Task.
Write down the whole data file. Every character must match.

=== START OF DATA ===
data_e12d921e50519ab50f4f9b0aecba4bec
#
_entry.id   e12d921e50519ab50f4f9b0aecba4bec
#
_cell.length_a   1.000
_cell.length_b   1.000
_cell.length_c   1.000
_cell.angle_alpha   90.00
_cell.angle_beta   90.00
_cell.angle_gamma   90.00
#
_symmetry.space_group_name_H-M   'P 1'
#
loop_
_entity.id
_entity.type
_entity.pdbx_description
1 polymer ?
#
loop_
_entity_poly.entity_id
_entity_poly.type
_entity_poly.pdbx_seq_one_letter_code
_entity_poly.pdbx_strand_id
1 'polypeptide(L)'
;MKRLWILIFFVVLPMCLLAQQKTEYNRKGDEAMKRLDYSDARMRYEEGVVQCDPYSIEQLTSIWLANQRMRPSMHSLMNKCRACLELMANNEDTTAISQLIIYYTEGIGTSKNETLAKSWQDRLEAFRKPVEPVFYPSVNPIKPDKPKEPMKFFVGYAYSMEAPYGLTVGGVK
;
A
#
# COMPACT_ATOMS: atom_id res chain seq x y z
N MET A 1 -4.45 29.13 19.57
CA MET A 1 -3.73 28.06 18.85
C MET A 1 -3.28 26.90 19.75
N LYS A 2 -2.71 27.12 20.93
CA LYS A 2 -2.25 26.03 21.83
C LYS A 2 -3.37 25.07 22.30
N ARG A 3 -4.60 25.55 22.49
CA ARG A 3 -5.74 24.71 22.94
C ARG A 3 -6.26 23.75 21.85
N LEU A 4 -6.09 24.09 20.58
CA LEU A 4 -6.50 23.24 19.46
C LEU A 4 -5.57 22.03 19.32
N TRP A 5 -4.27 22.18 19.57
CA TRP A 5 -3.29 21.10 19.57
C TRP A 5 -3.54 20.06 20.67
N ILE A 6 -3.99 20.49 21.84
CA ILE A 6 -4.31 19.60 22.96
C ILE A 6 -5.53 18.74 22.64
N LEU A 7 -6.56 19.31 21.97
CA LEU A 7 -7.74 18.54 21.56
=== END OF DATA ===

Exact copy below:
data_e12d921e50519ab50f4f9b0aecba4bec
#
_entry.id   e12d921e50519ab50f4f9b0aecba4bec
#
_cell.length_a   1.000
_cell.length_b   1.000
_cell.length_c   1.000
_cell.angle_alpha   90.00
_cell.angle_beta   90.00
_cell.angle_gamma   90.00
#
_symmetry.space_group_name_H-M   'P 1'
#
loop_
_entity.id
_entity.type
_entity.pdbx_description
1 polymer ?
#
loop_
_entity_poly.entity_id
_entity_poly.type
_entity_poly.pdbx_seq_one_letter_code
_entity_poly.pdbx_strand_id
1 'polypeptide(L)'
;MKRLWILIFFVVLPMCLLAQQKTEYNRKGDEAMKRLDYSDARMRYEEGVVQCDPYSIEQLTSIWLANQRMRPSMHSLMNKCRACLELMANNEDTTAISQLIIYYTEGIGTSKNETLAKSWQDRLEAFRKPVEPVFYPSVNPIKPDKPKEPMKFFVGYAYSMEAPYGLTVGGVK
;
A
#
# COMPACT_ATOMS: atom_id res chain seq x y z
N MET A 1 -4.45 29.13 19.57
CA MET A 1 -3.73 28.06 18.85
C MET A 1 -3.28 26.90 19.75
N LYS A 2 -2.71 27.12 20.93
CA LYS A 2 -2.25 26.03 21.83
C LYS A 2 -3.37 25.07 22.30
N ARG A 3 -4.60 25.55 22.49
CA ARG A 3 -5.74 24.71 22.94
C ARG A 3 -6.26 23.75 21.85
N LEU A 4 -6.09 24.09 20.58
CA LEU A 4 -6.50 23.24 19.46
C LEU A 4 -5.57 22.03 19.32
N TRP A 5 -4.27 22.18 19.57
CA TRP A 5 -3.29 21.10 19.57
C TRP A 5 -3.54 20.06 20.67
N ILE A 6 -3.99 20.49 21.84
CA ILE A 6 -4.31 19.60 22.96
C ILE A 6 -5.53 18.74 22.64
N LEU A 7 -6.56 19.31 21.97
CA LEU A 7 -7.74 18.54 21.56